Now you have inflammation that starts when the body senses that fat. So think of obesity, but even think of a skinny person. What happens when they have visceral fat? They start an inflammation process, okay? That's the first step. And you'll read a lot about inflammation saying it's the root of all diseases. That I disagree with. It's there, but it's not the root cause. Like I said, it's not Houdini. It doesn't just show up. There's something going on and the best way to measure it in the body is with C R P C-reactive protein. Anything above zero is not normal with C R P. In medicine, they'll say, oh, one to three, as long as it's not above three, your C R P, it's normal. That's not true. Because when you understand what inflammation does, if inflammation doesn't get turned off, okay, your ambulance system, the body's immune system, good thing, wonderful, you got an infection, you have an injury, beautiful.

But if it's there because of a foreign object, right? One pound of fat, see that? If that's a foreign object, and that's what your body sees, it sees us as an invader, you get inflammation, and with inflammation becomes in the brain a brainstorm. You get cytokines. Big word, who cares? But they are a reaction. Cytokines. When people got covid, they got a storm, your body's ambulance system is going to work. Problem is if it doesn't get turned off. So when you have a brainstorm, okay, I'm showing you here a brainstorm, it decreases the neurons in your brain. Your brain cells get damaged because it's not meant to be. It's not meant to be long-term. It's short-term. First response physiologically is inflammation. Okay? It's silent. You don't even know it's there. And most doctors, I just got to be honest with you, I love doctors. I do. But most doctors never check C R P. You know what they'll check? C R P, oh, rheumatoid arthritis. Let's check C R P, okay? But you should be checking C R P doctors routinely. It's a preventative test. It is telling you something. It's the body saying hello. It's so important that test, and we almost got to wrestle with physicians to do it because it's not part of the routine stuff that they do. It should be, it should be. But anyway.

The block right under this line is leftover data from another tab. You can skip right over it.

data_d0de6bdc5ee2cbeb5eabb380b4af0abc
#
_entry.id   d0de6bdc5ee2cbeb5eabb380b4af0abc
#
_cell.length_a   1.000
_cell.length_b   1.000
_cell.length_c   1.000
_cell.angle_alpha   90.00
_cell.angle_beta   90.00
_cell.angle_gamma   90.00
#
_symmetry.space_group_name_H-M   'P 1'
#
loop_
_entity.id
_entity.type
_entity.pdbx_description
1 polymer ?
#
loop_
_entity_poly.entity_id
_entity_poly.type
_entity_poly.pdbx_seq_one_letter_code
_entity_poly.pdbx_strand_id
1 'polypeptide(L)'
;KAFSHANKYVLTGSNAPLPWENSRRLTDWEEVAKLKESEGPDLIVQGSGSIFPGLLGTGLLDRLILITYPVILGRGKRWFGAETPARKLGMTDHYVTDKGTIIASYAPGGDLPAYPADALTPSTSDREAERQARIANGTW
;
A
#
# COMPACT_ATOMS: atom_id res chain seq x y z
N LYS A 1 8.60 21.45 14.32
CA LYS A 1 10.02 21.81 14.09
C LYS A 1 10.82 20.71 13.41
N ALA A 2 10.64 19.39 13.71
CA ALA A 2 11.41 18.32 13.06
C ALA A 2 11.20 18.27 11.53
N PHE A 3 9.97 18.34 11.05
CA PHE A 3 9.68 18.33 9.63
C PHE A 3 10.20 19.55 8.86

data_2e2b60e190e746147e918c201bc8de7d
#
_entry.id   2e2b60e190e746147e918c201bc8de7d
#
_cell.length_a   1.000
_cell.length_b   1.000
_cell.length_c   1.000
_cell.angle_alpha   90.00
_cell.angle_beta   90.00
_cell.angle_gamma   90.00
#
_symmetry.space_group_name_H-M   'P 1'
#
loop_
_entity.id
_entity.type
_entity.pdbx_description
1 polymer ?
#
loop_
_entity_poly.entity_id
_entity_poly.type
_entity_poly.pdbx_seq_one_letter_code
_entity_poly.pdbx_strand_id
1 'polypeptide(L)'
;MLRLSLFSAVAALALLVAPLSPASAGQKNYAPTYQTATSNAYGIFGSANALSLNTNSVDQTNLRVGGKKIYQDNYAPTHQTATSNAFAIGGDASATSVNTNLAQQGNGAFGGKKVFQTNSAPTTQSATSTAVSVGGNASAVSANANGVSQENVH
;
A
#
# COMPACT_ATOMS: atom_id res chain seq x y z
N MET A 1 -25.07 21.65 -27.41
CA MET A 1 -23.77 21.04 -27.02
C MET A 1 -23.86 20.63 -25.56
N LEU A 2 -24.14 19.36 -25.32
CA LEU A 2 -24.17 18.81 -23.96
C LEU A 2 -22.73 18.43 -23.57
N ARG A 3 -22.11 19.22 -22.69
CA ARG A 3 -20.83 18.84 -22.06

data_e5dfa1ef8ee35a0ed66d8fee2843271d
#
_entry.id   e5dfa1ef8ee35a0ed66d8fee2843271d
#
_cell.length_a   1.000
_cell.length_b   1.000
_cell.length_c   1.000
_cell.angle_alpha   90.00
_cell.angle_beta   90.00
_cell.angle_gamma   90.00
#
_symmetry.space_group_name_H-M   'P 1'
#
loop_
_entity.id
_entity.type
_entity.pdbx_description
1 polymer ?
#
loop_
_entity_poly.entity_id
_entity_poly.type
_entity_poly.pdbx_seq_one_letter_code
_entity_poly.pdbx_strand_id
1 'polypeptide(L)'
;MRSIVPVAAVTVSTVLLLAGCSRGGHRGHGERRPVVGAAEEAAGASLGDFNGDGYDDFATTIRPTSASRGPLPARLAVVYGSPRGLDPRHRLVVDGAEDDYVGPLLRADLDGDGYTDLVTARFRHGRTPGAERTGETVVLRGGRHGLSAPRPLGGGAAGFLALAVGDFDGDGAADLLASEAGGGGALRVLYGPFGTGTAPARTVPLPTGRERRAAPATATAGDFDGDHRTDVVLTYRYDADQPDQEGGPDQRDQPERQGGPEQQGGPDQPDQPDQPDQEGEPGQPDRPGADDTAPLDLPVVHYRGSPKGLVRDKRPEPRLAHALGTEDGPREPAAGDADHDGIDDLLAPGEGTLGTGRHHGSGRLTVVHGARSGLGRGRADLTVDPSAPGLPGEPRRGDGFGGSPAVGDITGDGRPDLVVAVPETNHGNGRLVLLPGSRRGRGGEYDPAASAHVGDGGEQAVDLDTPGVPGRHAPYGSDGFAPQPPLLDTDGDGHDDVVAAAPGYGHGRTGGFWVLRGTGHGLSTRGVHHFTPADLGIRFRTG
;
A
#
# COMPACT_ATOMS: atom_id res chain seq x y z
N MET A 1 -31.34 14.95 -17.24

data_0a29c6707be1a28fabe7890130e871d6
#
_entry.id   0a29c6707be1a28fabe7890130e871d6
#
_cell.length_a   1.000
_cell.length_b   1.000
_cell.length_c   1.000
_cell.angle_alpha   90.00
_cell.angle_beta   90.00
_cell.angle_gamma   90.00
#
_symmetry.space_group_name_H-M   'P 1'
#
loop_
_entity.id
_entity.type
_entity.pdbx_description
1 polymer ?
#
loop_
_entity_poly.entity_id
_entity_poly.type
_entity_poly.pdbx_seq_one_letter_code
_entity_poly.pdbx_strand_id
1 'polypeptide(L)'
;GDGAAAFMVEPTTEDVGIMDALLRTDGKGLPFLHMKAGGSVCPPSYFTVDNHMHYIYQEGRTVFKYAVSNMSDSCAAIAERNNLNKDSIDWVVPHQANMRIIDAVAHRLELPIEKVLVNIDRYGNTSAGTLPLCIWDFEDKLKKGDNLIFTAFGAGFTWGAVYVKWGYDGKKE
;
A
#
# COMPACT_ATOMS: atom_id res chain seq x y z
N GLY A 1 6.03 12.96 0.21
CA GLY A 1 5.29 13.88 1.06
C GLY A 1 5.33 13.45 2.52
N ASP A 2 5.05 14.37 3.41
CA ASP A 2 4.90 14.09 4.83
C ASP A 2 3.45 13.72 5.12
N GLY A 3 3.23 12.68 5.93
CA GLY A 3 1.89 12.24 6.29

So what happens in the brain when you got fat in the rest of your body, especially visceral fat, an organ unto itself and the body sees it as a foreign object, it starts an inflammatory process. Got it? You got that? The second thing is, can you see this now? Hormonal. Hormonal, got that? Hormonal, okay? There's a lot of things that happen with this. When you got fat inside your body, it alters your hormones. They become horror-mones in a way because in the brain, think about this for a minute. It alters insulin, lectin. What is lectin? You guys know this. What is lectin? Lectin tells you. Lectin tells you that you're full. You don't need to eat. What is ghrelin? Ghrelin tells you, you better eat. This gets all messed up guys. Your hormones get messed up, the body develops, and especially up in the brain, resistance to insulin. That's all I ever talk about. Like insulin resistance, insulin resistance, insulin resistance. I know, but I got your attention. I'm trying to get more people's attention because it's food.

Insulin is a food hormone, and we're eating the wrong things. We're carboholics, the world out there that we see, my name is Tony and I'm a carboholic. Anybody that's obese, they got hormonal trouble. You got visceral fat, you got horror-mones in there. Insulin is resisted in the brain. Ghrelin and lectin are upside down, and that really creates a disaster in the brain, okay? Because when hunger not feeling satisfied, satiety, okay? You get mood disorders and depression. Do you know that obese people are 60, 70, 80% according to these studies, more likely to be depressed, and then they're put on medications, band-aids, SSRIs like candy. Problem is, it's physiological. It gets disrupted, but that's not the bottom line. It's not the bottom line. It's a bandaid. Medications are band-aids when it comes to depression and mood disorders. They're band-aids. It doesn't fix the problem.

Okay, so you get hormonal disruption, okay? And there three hormones. Remember insulin. When you become insulin resistance, you become lectin resistance. Now your body's looking for fuel all the time. And you can see that in a person that's obese, they're looking for fuel all the time. In the brain, their lectin and their ghrelin is disrupted. It's upside down type of thing. So you can understand they're hungry. You know how we used to say the old saying, you go for Chinese food, you eat like a pig, and then two hours later you want to eat again. I didn't just make that up. Isn't that true? Okay, this is hormonal. So you've got inflammation, you got hormonal disruption, and if you were to talk to Dr. Mckewn, she would agree with this a million percent. The why, the why of depression. The why. Why is it happening, okay? You've got a foreign object in your body. It's called fat, okay? It's called fat. It's a foreign object. Your body responds to it, your brain responds to it. Okay?